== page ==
Theorem 6.5 (page 240 of Apostol) states that if and if then
with
Let and and apply this theorem to approximate with sufficient precision to obtain
By the theorem we have
where
Therefore, letting and we have
Therefore,
Theorem 6.5 (page 240 of Apostol) states that if and if then
with
Let and and apply this theorem to approximate with sufficient precision to obtain
By the theorem we have
where
Therefore, letting and we have
Therefore,
Consider a partition of the interval for some .
Since is strictly decreasing on , we have
Therefore, using the definition of the integral of a step function as a sum,
Then, applying part (a) we have
The final line follows since so the sum on the left starts with and the sum on the right only runs to . These were the inequalities requested
for . Prove that for and the inequalities
hold. Proceed by examining the signs of the derivatives and . When these are equalities.
Interpret the inequalities in part (a) geometrically.
Then, considering the derivative of ,
Therefore, the function has a minimum at . Since we can directly evaluate , this means for and . Therefore, .
Next, looking at the derivative of ,
Therefore, the function has a minimum at . Since this implies for and . Thus,
Putting these two pieces together we have established the requested inequalities:
The graph of the two functions is:
The inequalities in part (a) imply that the graph of must lie strictly between the graphs of and shown above (and so ).
Use the second mean-value theorem for integrals (Theorem 5.5 in Apostol) to prove the inequality
Then, to apply the second mean-value theorem for integrals (Theorem 5.5 of Apostol) we define functions
The function is continuous since is a composition of continuous functions (we know is continuous since it is differentiable) and is continuous (again, it is differentiable since exists and is continuous by assumption). Then the product of continuous function is also continuous, which establishes that is continuous. We also know that meets the conditions of the theorem since it has derivative given by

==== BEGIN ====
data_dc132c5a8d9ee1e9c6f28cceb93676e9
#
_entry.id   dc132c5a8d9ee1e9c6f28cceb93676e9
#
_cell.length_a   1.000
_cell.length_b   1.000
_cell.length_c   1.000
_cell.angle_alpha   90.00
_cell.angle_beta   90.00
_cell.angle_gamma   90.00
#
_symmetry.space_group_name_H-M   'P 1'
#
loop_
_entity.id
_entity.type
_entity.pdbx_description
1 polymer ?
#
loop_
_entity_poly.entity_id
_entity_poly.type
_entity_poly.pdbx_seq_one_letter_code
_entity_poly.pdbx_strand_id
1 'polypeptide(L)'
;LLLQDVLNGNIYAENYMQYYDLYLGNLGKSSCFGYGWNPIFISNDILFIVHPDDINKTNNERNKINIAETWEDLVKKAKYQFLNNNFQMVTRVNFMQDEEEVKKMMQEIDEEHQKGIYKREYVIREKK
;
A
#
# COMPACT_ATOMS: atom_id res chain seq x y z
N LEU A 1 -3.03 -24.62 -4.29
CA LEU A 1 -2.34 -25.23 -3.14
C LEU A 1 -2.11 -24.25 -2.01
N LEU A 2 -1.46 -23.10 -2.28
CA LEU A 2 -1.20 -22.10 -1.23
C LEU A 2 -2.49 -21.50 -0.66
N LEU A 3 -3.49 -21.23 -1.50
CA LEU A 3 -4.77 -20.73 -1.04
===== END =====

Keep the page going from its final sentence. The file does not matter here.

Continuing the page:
This derivative is continuous since and are continuous and is nonzero. Furthermore, this derivative does not change since on since is nonzero on (and by Bolzano’s theorem we know that a continuous function that changes sign must have a zero). Therefore, we can apply the second mean-value theorem:
Thus, is continuous and never changes sign. Furthermore, (where is a given constant) and since . Thus,
Prove the following inequalities using the mean value theorem:
The final step follows since for all
But, since is an increasing function on the positive real axis, and we have we know
Further, since and is positive we can multiply all of the terms in the equality by without reversing inequalities to obtain,
Therefore, substituting from above we obtain the requested inequality:
Consider the following figure:
Compare the area of the triangle with the area of the sector to prove
Further, prove,
Proof. Assume the radius is . For we have the triangle has base length and height the area is
The area of the circular sector is
Since the area of the triangle is less than the area of the sector we have,
Then, since we have for
for
By considering dodecagons inscribed and circumscribed about a unit disk, establish the inequalities
First, we draw some pictures of the situation for reference.
( Note: I don’t know a way to do this without using trig functions, which haven’t been introduced in the text yet. If you have an alternative approach without them, please leave a comment and let us know about it. )
Since these are dodecagons, the angle at the origin of the circle of each triangular sector is , and the angle of the right triangles formed by splitting each of these sectors in half (shown in the diagrams) is then . Then we use the fact that
Now, for the circumscribed dodecagon we have the area of the right triangle with base 1 in the diagram on the left given by
Since there are 24 such triangles in the dodecahedron, we then have the area of the circumscribed dodecahedron given by
For the inscribed dodecagon we consider the right triangle with hypotenuse 1 in the diagram. The length of one of the legs is then given by and the other is given by . So the area of the triangle is
Since there are 24 such triangles in the inscribed dodecahedron, we then have,
Since the area of the unit circle is, by definition, , and it lies in between these two dodecahedrons, we have,
If and , prove that
for are positive real numbers and is any integer.
By the generalization of the Arithmetic Mean-Geometric Mean inequality (proved in part b of the linked exercise) we know that .
So, for the problem at hand, we consider gives us,
Simplifying this expression, we have
Let and let for . Prove
for all . We then apply the Cauchy-Schwarz inequality to the numbers and . So, Cauchy-Schwarz gives us,
We define the geometric mean of real numbers by
We also recall the definition of the th power mean, :
Hence, for the case .
Now, if are not all equal then first we write,
Then using the previous exercise, we proceed,
Therefore, if are not all equal then we have the strict inequality , as requested
So, the observation is that . Now, using part (a), we have,
Hence, for any positive real numbers , not all equal we have which implies (see this exercise) . This gives us the inequality on the right.
Now, for a negative integer, we must show . Since we know that and so from the inequality we just proved. So,
Where we have used the same exercise again, and the fact that